On finishing these pages in which we have wished to present, though incompletely and imperfectly, Conchita's person and doctrine, a synthetic view, an overall view is demanded.
A theologian must above all pose this question to himself: "What then did God intend to bring about through His humble servant for the benefit of His entire Church?"
The greatest degree of Holiness is attainable for everyone
"Being a wife and a mother was never an obstacle to my spiritual life," she asserted. Speaking as a woman to one of her daughters-in-law, she stated: "I have been very happy with my husband."
In the last conversation with her husband when he was gravely ill, she asked him: "What is your last wish in regard to me?" He replied:
"That you be wholly given over to God and wholly devoted to your children."
The Lord Himself told her one day: "You married in view of My great designs for your personal holiness, and to be an
example for many souls who think that marriage is incompatible with holiness."
The most sublime mystical graces described by spiritual masters are not privileges confined to souls consecrated to God,
priestly and religious life. They are offered to all Christians no matter what their state of life.
It seems that God wanted to give us through Conchita living historical proof of this truth.
Vatican II clearly and forcibly testifies to it (cf. ch. V, especially # 40, Lumen Gentium): "Thus it is evident to everyone that all the faithful in Christ of whatever rank or status are called to the fullness of the Christian life and to the perfection of charity."
There are no second class Christians. We are all called to seek the greatest holiness.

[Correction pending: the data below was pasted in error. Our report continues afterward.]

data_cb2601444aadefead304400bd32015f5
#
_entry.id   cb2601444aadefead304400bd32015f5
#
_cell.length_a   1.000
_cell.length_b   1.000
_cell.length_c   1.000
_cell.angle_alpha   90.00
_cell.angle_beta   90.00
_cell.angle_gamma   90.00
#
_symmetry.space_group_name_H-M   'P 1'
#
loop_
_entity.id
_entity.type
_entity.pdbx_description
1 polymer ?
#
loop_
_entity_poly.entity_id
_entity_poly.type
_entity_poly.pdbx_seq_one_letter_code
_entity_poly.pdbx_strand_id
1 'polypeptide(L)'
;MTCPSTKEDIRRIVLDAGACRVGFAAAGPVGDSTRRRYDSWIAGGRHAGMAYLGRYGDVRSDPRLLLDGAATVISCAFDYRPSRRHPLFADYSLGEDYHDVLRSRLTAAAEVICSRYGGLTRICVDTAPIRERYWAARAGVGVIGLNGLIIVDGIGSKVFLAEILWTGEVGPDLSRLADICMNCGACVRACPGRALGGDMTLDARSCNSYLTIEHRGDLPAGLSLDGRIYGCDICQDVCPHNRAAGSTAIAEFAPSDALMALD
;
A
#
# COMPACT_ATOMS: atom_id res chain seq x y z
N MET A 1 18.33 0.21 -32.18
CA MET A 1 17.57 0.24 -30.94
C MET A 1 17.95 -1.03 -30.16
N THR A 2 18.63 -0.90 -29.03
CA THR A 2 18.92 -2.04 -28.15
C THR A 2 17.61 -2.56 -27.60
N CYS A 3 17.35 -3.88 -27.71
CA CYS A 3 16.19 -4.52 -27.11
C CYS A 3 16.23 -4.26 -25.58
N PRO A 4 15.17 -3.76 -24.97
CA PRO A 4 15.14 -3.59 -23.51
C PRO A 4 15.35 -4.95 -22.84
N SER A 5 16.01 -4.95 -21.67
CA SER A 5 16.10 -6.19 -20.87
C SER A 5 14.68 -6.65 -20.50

Conchita received the eminent graces of nuptials and of the spiritual marriage described by the great mystics, in her state of "poor wife," as she called herself.
An instrument of God, Conchita, as she was familiarly called, has a prophetic mission for today's world.
The Lord Himself has announced to her that she would be a model wife and mother, but that her mission would extend far beyond to make shine the sanctifying might of Christ and of the Holy Spirit "in all states of life." Yes, indeed, she is a model wife, mother, teacher, but she is also one of the greatest mystics of the Church, leading souls to consummation in the Unity of the Trinity.
Her message calls the entire laity, married men and women, to the highest sanctity.
A new type of Holiness
There is no question here of a type of holiness departing from the Gospel, but rather of a resource taken in view of a new application of this same Gospel.
To depart from the spirit of the Gospel and from the teachings of the Cross would be to deny Christ. We are speaking in the same sense Therese of Lisieux spoke of a "wholly new way." We are incontestably in a new era of spirituality.
What constitutes its newness is:
1) A calling of all, even of the laity, even of married people, to the greatest
2) Through transfiguration of daily life, the sanctification of the profane, divinization by faith, by
love and by the spirit of sacrifice in ordinary life.
3) The greatest holiness. Transcendence of the message of the Cross. Even the most banal actions are made of value to the infinite by the offering of love in union with Christ, in imitation of the last years on earth of the Mother of God, in the service of the nascent Church.
In the evening of her life the Lord asked her to begin a new work on behalf of the sanctity of homes.
"I am going to ask you one thing: a Crusade of victim souls to the glory of My Father, following the spirit of the Cross.
"I want many acts of expiation for the DIVORCES which are the source of so many evils in homes, harmful to spouses, children in society.
"I ask expiation for so many hidden sins and for so many sins of omission in the Christian formation of children.
"I want a "Crusade of victim souls" for the sanctification of homes" (Diary, Oct. 31, 1935).
Who does not see how providentially opportune is this work?